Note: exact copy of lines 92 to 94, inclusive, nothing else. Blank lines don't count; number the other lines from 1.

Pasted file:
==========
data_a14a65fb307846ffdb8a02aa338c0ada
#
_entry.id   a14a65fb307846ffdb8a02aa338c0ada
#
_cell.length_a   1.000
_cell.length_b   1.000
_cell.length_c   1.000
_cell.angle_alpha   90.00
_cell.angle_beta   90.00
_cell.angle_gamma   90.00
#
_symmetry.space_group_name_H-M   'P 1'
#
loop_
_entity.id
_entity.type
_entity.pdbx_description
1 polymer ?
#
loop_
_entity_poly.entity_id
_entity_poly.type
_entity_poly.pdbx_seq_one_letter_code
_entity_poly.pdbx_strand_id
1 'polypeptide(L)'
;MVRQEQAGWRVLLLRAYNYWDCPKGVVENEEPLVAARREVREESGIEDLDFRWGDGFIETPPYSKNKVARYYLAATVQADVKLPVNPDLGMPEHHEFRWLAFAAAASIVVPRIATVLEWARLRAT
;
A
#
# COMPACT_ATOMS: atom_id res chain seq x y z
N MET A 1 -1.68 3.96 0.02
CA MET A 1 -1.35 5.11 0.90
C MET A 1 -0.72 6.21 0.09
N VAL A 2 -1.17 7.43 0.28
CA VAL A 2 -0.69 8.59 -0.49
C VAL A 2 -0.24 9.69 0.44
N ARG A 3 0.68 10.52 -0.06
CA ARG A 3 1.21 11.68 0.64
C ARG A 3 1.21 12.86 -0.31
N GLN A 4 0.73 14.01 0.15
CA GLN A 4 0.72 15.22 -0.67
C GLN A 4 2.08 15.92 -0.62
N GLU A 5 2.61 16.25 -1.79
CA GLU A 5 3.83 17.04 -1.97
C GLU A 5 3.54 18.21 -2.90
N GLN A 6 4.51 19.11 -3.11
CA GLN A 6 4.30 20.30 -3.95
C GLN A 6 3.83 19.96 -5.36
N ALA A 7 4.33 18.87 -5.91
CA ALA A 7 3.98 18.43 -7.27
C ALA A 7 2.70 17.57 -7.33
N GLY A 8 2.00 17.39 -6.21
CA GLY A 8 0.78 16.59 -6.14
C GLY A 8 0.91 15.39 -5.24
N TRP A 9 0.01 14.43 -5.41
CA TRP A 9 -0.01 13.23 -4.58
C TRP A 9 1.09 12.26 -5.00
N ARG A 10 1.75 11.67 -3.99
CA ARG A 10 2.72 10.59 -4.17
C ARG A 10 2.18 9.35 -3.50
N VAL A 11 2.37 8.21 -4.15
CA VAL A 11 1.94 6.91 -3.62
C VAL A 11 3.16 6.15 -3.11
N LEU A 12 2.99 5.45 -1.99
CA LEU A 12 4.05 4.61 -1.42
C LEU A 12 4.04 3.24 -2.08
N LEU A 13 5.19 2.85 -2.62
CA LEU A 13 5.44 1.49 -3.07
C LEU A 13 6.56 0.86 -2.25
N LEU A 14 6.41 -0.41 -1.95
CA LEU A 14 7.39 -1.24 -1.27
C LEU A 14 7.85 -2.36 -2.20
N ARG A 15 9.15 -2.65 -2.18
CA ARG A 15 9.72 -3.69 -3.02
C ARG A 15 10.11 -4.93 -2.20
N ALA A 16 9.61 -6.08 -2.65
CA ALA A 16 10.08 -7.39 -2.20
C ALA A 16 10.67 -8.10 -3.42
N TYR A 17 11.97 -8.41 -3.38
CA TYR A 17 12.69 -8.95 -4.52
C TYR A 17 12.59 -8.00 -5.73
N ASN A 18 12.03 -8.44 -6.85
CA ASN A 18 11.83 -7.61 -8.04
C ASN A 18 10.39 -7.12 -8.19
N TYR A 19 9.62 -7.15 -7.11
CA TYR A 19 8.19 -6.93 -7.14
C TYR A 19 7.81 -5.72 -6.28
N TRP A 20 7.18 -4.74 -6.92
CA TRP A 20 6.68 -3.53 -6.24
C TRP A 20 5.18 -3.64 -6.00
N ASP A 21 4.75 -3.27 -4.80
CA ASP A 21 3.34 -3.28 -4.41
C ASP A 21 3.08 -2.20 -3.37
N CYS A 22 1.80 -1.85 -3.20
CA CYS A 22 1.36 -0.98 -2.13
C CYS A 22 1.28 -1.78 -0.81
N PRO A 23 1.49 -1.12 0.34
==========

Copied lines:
CA ASP A 21 3.34 -3.28 -4.41
C ASP A 21 3.08 -2.20 -3.37
N CYS A 22 1.80 -1.85 -3.20